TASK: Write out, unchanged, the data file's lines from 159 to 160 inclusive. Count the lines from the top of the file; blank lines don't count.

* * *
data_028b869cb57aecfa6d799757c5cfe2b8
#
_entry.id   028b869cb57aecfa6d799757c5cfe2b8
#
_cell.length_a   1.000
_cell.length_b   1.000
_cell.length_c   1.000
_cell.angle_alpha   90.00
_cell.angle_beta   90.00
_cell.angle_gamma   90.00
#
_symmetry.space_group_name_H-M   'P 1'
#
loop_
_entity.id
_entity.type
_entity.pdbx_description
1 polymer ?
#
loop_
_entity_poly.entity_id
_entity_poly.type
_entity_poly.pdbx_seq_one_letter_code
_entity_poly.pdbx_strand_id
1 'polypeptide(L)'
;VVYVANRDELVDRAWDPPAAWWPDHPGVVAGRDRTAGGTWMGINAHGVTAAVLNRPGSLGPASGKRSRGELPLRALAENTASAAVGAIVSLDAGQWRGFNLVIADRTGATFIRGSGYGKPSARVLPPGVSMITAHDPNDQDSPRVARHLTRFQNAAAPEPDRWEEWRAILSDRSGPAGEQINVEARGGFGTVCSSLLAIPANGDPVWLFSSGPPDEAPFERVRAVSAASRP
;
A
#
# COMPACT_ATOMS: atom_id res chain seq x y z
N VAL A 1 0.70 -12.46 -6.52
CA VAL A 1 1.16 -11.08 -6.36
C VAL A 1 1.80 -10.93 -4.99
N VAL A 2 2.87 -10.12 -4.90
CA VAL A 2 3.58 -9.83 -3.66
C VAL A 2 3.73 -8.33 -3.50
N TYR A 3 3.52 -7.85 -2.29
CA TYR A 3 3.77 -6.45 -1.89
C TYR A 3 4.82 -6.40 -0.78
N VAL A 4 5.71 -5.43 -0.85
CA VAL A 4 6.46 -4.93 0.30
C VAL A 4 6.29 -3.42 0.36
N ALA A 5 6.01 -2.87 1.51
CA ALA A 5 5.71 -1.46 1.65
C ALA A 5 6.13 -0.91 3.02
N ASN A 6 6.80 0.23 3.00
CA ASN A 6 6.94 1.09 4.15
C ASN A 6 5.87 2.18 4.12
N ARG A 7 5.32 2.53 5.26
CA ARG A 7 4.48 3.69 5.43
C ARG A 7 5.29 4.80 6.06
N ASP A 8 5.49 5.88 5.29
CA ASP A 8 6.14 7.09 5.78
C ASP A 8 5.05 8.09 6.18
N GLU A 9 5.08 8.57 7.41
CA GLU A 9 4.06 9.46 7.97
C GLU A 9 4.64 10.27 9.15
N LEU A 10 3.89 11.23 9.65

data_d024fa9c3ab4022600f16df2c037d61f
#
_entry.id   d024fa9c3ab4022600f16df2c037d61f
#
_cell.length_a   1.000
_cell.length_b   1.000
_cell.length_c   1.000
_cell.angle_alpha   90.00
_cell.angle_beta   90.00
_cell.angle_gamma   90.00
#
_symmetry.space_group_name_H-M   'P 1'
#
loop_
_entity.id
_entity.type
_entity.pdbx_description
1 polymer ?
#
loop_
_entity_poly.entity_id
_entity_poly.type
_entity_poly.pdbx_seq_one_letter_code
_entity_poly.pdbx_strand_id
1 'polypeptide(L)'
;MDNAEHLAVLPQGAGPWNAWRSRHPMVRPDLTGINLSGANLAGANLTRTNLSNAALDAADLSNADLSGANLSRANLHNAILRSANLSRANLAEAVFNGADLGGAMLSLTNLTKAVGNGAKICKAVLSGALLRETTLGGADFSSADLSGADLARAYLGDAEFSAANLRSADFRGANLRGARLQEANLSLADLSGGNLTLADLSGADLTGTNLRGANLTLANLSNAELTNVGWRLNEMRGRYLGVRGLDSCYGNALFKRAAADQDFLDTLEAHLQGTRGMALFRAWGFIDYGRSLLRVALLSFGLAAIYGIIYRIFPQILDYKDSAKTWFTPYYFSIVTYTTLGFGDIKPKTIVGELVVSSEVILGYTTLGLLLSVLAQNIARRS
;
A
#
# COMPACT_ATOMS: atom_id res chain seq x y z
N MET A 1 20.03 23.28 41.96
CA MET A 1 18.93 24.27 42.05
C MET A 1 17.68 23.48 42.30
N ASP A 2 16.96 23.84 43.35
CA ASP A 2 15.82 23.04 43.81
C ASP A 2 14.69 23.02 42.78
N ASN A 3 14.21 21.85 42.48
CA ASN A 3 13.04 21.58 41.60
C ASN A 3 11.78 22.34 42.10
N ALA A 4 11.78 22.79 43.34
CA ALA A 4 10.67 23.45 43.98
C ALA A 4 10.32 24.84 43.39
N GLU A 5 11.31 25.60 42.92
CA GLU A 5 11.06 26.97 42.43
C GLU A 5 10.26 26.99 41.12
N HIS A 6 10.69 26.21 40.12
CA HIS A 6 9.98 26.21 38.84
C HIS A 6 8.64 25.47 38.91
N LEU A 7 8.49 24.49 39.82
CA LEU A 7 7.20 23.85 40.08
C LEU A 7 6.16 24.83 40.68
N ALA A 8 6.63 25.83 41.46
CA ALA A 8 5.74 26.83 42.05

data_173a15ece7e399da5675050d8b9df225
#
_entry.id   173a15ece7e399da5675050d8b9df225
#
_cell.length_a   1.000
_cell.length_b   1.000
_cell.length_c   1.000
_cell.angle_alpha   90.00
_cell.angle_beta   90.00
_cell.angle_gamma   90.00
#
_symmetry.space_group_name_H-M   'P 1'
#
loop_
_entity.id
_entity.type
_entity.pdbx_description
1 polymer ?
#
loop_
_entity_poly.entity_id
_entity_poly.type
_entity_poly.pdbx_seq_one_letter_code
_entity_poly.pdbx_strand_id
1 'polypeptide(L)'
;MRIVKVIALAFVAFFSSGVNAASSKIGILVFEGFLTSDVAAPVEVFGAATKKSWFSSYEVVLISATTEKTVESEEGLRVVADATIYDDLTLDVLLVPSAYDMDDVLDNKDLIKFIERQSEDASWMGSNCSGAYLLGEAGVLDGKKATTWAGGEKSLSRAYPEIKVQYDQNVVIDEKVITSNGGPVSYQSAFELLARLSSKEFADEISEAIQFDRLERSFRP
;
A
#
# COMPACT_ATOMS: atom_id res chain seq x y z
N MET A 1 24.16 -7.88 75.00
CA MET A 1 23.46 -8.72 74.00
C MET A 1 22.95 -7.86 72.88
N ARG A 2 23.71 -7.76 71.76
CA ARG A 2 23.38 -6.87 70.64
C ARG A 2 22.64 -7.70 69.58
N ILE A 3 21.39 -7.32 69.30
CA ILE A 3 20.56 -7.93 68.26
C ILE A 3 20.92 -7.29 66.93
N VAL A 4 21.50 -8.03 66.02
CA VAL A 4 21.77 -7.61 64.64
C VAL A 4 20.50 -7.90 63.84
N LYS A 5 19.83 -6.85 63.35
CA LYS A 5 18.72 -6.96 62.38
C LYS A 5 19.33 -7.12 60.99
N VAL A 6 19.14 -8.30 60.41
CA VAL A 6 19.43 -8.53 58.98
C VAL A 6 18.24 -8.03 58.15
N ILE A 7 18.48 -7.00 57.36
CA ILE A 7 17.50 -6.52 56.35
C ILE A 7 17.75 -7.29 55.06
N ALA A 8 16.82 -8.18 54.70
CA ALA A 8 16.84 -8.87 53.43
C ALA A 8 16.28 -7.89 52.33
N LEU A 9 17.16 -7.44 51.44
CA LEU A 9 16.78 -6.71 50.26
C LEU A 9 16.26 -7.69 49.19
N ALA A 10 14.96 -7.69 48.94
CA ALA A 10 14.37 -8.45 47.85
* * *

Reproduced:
C VAL A 6 18.24 -8.03 58.15
N ILE A 7 18.48 -7.00 57.36